Most people work office jobs and don’t get much movement as part of their daily activity. Most people work through their lunch break. Australia gives its citizen’s “exercise hour” and in the middle of the day you will see most of Australia out jogging, swimming or something. For people with jobs and children it can be very hard for them to work in time to work out. It isn’t laziness it is just one more thing to do.

    For the poor, the food they can afford is the food mostly likely to cause weight gain. The poor are more likely to have a job that involved some manual labor, but even being a server or buser doesn’t burn enough calories to make up for a bad diet.

    The problem is complex. It took us awhile to get to this point, but just telling people to “not get fat” is a bit too simply. If it were that simply, no one would be fat.

  19. RINOVirus says:

    The problem is sugar. The average American consumes more than 20 tablespoons of sugar a day. A few decades ago we were fooled into thinking it was fat that caused obesity and heart disease. The western diet is loaded with sugar. There are places around the world like Japan that have seen obesity surge after their diet changed. In some Aboriginal group in Australia there has been an explosion. Read the works of Dr. Robert Lustig, who has been rediscovering the same ideas left behind and forgotten from Dr. John Yudkin. Lustig has proposed that no health care plan we put in place, socialist or otherwise will be able to keep itself from going broke until we solve the obesity problem. I myself have been obese for most of my adult life. A stint in the military didn’t help. I quit sugar and went keto and lost over 150 pounds in two years. Funny how Michelle Obama was railed against for telling kids to eat healthier and to get off the couch once and a while.

  20. Rob G says:

    Obesity of our sort is a side-effect of consumerism. But mainstream conservatives only bewail consumerism as it relates to Christmas (if then). I’ve had arguments with conservatives who won’t even grant that there is such a thing, given the divine origin of advertising and caveat emptor (those are in the Bible, right?)

  21. c graviss says:

    There is one clear, constitutional, conservative (libertarian) solution to this problem. End all food/farm subsidies and tariffs.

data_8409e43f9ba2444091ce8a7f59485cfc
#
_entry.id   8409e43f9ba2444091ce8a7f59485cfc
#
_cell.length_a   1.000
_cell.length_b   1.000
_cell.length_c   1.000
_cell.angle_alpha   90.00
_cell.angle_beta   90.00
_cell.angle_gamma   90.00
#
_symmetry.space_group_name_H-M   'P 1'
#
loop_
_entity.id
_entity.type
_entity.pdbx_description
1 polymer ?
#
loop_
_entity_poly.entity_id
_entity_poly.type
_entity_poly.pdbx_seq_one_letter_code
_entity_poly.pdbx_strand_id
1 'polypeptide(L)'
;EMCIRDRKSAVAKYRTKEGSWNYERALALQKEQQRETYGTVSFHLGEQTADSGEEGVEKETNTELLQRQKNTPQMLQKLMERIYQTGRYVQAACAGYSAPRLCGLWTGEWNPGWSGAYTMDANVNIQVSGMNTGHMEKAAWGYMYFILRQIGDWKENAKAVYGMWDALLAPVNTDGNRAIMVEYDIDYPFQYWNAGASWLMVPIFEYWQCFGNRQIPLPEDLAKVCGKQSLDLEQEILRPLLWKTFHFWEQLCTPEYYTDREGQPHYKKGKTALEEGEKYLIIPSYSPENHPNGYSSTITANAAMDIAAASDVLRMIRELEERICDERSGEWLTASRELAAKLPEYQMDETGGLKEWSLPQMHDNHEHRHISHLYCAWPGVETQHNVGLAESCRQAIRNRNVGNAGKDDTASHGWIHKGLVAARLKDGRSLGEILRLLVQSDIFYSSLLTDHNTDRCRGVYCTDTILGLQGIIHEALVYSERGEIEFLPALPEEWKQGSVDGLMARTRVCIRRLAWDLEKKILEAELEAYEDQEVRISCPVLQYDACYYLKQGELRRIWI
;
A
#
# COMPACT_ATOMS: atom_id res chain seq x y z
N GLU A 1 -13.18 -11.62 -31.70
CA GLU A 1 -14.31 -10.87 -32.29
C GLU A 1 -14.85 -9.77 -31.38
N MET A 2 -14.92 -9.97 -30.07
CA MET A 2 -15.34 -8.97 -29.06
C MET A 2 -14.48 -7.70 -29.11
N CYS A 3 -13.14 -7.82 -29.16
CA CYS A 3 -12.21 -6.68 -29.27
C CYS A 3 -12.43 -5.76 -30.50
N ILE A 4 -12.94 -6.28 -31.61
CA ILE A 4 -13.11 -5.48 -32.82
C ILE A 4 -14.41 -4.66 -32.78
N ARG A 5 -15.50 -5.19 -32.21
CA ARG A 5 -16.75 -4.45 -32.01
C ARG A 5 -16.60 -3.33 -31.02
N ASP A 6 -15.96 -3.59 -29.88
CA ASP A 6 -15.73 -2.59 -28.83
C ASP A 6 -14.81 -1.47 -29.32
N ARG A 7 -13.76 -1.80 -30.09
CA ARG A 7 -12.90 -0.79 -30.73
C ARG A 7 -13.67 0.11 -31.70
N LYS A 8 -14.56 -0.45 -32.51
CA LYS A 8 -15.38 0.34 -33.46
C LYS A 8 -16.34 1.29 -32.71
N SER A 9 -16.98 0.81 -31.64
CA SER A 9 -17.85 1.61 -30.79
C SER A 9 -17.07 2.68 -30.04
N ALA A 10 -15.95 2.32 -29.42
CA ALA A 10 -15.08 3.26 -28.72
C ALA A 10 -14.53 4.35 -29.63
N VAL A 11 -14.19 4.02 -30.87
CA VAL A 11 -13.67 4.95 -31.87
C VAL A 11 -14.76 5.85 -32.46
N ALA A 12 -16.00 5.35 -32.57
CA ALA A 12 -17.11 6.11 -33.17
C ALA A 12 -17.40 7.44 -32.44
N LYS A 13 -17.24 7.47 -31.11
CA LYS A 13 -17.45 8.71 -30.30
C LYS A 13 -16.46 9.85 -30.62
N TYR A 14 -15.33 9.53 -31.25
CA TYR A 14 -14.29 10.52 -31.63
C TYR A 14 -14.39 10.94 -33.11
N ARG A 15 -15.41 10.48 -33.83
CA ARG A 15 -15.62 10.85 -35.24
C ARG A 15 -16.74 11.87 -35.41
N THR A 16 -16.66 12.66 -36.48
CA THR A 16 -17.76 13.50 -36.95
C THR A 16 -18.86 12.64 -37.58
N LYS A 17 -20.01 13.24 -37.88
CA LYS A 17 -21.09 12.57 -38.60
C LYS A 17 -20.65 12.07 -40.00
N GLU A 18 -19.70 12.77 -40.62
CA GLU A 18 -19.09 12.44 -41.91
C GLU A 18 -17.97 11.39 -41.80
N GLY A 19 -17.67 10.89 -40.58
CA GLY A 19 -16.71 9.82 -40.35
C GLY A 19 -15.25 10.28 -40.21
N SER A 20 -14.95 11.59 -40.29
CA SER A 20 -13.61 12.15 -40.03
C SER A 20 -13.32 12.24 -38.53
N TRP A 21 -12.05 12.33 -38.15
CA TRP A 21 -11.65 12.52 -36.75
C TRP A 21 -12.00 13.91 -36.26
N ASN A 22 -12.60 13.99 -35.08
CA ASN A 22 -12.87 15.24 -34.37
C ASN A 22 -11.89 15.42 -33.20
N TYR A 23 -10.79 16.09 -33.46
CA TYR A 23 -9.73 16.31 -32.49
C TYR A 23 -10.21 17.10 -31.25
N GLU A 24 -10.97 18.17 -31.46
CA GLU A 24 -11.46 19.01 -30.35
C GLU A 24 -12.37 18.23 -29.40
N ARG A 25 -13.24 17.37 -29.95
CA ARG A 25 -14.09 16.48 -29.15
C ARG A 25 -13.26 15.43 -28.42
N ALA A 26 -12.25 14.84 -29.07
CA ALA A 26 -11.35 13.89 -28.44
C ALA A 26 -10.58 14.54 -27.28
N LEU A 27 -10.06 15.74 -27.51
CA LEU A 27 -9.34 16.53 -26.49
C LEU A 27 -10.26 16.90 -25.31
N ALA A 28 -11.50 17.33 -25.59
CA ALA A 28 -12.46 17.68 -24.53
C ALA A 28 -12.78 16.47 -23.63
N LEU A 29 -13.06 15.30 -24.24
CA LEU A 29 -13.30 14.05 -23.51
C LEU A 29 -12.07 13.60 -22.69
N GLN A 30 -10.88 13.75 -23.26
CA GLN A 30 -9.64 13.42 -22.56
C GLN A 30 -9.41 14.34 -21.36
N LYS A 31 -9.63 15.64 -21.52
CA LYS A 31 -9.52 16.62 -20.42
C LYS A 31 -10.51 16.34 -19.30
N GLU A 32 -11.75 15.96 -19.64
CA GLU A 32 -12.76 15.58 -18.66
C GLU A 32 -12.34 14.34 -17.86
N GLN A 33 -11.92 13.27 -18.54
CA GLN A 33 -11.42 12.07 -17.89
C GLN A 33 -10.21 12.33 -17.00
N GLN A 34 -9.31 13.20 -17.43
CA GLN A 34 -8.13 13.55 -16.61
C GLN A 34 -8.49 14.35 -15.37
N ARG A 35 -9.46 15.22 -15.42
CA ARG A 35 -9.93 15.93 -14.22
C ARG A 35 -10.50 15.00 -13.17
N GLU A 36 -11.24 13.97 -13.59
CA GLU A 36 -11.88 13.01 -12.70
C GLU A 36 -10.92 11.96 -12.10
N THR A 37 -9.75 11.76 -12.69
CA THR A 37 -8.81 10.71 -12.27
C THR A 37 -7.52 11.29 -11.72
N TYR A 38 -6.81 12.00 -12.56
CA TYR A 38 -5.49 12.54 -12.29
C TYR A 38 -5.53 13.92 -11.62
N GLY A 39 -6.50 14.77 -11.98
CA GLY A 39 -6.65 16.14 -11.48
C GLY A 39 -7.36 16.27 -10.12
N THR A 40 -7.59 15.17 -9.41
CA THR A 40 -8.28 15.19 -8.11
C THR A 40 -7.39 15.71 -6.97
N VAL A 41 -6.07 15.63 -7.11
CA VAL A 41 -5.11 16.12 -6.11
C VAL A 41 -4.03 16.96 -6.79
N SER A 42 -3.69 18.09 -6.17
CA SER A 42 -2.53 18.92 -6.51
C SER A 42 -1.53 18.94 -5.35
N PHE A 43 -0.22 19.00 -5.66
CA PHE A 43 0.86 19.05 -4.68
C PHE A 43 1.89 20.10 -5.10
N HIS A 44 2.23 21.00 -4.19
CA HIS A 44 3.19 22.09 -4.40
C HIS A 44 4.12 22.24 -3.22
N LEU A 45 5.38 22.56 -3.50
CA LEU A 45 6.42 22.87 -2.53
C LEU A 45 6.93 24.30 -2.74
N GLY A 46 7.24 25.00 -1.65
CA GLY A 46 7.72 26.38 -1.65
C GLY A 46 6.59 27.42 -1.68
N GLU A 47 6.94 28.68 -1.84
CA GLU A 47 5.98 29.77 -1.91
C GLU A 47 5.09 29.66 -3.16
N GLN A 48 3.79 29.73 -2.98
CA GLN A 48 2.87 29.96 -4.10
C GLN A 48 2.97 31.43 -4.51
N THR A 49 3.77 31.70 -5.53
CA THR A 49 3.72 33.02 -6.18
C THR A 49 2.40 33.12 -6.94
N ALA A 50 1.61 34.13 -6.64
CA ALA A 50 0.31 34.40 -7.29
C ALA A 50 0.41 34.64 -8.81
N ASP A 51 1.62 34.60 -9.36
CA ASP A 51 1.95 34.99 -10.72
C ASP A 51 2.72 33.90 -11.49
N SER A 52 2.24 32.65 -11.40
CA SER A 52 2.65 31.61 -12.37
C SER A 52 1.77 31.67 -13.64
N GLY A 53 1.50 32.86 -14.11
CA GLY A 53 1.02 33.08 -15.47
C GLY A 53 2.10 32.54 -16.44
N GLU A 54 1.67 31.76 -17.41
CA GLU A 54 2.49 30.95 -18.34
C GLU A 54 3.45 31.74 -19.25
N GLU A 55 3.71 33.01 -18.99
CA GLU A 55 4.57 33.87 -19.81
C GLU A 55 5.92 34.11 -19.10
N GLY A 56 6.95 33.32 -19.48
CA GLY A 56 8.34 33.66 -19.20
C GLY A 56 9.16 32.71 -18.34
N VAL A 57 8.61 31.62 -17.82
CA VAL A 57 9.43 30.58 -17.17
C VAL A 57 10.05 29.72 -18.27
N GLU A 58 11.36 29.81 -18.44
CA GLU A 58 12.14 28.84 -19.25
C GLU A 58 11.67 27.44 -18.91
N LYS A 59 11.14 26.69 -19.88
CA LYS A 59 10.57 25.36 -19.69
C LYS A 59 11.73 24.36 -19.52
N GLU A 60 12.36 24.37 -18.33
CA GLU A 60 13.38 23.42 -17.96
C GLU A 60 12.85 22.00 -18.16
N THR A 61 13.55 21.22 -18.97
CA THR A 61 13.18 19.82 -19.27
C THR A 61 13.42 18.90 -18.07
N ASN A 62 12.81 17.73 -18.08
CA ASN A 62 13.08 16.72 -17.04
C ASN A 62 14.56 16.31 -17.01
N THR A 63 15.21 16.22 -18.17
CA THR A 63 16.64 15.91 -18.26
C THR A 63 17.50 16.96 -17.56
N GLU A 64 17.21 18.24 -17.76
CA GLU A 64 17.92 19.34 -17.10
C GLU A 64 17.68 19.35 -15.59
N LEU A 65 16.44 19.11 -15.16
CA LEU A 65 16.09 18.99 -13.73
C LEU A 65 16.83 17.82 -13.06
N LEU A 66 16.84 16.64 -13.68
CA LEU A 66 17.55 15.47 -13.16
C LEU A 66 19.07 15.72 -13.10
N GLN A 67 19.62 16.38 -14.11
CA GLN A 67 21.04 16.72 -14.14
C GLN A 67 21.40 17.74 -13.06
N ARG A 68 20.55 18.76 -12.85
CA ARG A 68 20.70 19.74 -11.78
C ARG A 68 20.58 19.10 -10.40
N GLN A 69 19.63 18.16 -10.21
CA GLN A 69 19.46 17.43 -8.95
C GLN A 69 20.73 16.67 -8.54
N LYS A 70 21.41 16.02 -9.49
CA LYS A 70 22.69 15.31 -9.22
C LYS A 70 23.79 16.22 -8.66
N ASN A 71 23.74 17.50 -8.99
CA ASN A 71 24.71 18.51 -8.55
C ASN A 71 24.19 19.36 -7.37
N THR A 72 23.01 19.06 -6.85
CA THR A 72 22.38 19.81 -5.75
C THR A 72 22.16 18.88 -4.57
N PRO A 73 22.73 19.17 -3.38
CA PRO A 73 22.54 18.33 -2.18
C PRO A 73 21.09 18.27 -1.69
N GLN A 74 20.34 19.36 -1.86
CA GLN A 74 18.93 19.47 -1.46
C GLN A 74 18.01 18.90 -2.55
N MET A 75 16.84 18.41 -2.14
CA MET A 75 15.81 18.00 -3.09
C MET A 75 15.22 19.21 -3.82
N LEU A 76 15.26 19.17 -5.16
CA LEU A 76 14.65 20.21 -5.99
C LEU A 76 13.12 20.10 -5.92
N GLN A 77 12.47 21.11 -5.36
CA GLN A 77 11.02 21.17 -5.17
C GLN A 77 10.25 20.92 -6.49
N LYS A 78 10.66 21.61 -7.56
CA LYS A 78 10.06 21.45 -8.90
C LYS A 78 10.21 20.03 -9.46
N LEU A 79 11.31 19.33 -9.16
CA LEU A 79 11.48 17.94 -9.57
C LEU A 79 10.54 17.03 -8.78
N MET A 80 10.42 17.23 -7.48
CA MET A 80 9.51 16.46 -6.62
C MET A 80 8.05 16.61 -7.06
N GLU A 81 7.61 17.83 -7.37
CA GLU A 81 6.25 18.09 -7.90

22. don salmon says:

    Ok, I’ll admit it – I’m sympathetic to some (so called) left wing views, like:

    Relying on the government as little as possible and supporting local community, particularly with regard to positive culture (music and art, religious organizations, local public health initiatives that are not run even by the local government but simply by interested citizens), exercise groups organized by neighbors, sharing recipes and other ways of supporting each other in eating better.

    I just started a 6:15 AM aerobics class at the local YWCA (yes they have men there:>)) run by a woman from Colombia who creates a family atmosphere in her class. People support each other without any help from the gummint’ – (lost 12 pounds since April, by the way; blood pressure’s down too)

    I think such left wing (conservative, actually?) ideals, building strong community institutions, family, neighborhood, schools, churches, etc may be one of the most crucial ways to revive our society! (and our world)

    come to think of it, why get the government involved in “protecting the environment” if strengthening community bonds can make us happy with fewer material excesses, and lead us to do things spontaneously which promote clean air, water, etc (and ultimately, promote the common recognition that we “live and move and have our being in Him”)

  23. KSW says:

    We need to make it expensive to be obese. Health insurance costs need to include a surcharge for obesity. Could be a sliding scale using BMI measurements, which could be collected very frequently by the large drug store chains.

    We already surcharge for smoking, so it shouldn’t be a hard sell.